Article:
Haitian politicians have elected Jocelerme Privert as the troubled country's interim president to fill a power vacuum after the departure of Michel Martelly.
Privert, 62, a senator and the current president of the National Assembly, was chosen on the second round of voting after a lengthy session that stretched overnight from Saturday to Sunday.
The politicians chose Privert over two other candidates, Dejean Belizaire and Edgar Leblanc Fils, both former presidents of Haiti's senate.
Martelly ended his five-year term without a successor on February 7.
Under an agreement signed hours before Martelly's departure, the interim president chosen by parliament will serve for up to 120 days.
The agreement proposes a new presidential election on April 24, with a new president installed on May 14.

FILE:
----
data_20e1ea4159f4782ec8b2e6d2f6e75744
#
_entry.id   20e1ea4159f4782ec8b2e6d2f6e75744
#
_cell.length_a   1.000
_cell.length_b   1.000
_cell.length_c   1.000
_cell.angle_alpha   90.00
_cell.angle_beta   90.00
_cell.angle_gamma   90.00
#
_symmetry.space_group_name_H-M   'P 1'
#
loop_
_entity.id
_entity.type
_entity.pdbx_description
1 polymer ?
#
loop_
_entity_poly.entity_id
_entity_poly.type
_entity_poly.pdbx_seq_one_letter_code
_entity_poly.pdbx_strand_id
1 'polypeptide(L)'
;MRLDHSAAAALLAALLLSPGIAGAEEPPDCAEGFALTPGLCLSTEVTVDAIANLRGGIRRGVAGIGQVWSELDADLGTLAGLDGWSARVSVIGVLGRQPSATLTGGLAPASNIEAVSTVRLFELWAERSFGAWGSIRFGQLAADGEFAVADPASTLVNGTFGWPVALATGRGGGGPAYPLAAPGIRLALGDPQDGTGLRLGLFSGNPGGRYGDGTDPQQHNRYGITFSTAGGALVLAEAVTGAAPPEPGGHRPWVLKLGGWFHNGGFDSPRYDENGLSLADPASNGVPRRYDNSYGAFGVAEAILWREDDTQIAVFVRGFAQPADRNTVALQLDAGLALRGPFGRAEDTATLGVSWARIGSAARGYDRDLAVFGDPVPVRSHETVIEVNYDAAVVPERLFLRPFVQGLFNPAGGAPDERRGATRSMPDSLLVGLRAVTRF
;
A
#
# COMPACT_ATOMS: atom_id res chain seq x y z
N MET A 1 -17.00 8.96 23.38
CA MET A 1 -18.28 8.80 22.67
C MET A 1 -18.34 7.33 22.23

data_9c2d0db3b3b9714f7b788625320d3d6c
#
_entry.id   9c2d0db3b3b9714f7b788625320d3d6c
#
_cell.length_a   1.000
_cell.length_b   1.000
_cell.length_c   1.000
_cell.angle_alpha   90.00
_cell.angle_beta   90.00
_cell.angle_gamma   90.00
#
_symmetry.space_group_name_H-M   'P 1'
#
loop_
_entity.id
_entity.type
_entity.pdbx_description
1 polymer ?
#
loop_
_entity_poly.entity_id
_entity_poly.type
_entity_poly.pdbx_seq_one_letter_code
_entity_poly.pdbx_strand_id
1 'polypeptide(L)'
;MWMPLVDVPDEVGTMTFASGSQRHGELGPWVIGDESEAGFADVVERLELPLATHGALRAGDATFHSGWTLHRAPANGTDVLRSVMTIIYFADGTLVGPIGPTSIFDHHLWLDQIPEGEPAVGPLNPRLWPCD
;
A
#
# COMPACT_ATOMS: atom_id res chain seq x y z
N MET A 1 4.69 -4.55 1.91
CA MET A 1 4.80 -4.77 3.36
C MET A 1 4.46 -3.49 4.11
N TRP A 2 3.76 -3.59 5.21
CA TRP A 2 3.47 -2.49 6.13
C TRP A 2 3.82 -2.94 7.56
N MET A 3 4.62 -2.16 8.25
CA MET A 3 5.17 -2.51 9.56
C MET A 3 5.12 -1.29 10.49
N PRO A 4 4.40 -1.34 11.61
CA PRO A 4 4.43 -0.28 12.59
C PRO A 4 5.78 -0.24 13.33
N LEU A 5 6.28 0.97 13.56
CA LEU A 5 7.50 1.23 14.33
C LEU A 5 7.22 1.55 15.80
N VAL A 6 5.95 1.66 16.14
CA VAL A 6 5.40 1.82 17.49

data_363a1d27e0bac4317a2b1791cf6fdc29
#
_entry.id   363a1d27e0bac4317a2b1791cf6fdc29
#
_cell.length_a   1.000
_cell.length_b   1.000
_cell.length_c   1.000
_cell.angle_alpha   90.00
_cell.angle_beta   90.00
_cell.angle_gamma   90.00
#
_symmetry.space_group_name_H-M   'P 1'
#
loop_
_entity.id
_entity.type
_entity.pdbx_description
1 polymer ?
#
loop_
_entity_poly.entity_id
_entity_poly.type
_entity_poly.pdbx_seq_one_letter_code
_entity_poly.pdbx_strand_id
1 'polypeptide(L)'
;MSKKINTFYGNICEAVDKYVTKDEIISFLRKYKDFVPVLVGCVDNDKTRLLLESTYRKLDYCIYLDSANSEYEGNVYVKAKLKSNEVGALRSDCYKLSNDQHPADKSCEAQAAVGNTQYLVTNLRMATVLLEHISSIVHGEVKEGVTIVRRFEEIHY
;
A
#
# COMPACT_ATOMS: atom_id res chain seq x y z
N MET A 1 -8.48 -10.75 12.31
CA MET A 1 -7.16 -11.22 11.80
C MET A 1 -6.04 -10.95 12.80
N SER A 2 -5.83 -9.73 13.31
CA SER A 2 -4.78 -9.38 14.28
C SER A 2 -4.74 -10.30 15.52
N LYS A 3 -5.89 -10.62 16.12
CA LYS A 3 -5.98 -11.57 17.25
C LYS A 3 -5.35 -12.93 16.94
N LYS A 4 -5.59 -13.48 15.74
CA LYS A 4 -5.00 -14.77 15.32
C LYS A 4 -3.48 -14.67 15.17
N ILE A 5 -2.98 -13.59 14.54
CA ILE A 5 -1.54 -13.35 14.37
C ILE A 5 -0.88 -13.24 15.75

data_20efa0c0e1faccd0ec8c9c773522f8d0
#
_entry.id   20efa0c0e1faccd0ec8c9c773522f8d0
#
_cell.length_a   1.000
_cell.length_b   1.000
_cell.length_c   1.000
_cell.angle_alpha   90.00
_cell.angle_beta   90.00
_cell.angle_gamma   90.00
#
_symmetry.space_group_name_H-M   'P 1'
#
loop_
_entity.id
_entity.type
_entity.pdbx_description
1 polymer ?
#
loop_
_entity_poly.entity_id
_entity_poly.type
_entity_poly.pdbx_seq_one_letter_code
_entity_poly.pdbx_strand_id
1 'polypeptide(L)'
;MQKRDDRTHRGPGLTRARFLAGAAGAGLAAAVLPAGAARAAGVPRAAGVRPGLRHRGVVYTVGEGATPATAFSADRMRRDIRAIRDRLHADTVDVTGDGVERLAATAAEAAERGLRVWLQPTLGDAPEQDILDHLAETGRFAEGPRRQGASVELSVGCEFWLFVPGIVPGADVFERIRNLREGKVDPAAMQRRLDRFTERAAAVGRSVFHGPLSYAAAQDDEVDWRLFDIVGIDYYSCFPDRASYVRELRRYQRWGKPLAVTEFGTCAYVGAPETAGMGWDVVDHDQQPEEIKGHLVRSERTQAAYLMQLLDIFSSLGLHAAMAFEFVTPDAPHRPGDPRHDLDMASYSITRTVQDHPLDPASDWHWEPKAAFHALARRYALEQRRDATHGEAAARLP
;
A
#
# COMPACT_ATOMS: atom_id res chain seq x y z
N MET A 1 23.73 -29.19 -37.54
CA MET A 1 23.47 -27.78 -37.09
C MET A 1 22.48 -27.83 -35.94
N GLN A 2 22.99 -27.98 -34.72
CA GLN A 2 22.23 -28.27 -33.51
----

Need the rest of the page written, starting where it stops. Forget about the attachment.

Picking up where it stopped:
A January 24 run-off between Martelly's favoured candidate, Jovenel Moise, and opposition flag-bearer Jude Celestin, was cancelled after violence and opposition protests alleging that Moise won the first round through "dirty tricks" and with government support.
'Parliamentary coup d'etat'
The plan to elect an interim president by indirect vote, however, angered opponents, who have protested against the electoral process for months.
Some politicians also questioned the legitimacy of Privert's candidacy. "Stop the parliamentary coup d'etat," politician Gary Bodeau said. "Parliament cannot be judge and jury ... the process is not impartial," he added.
The political turmoil is the latest challenge for the Caribbean country which is the poorest in the Americas.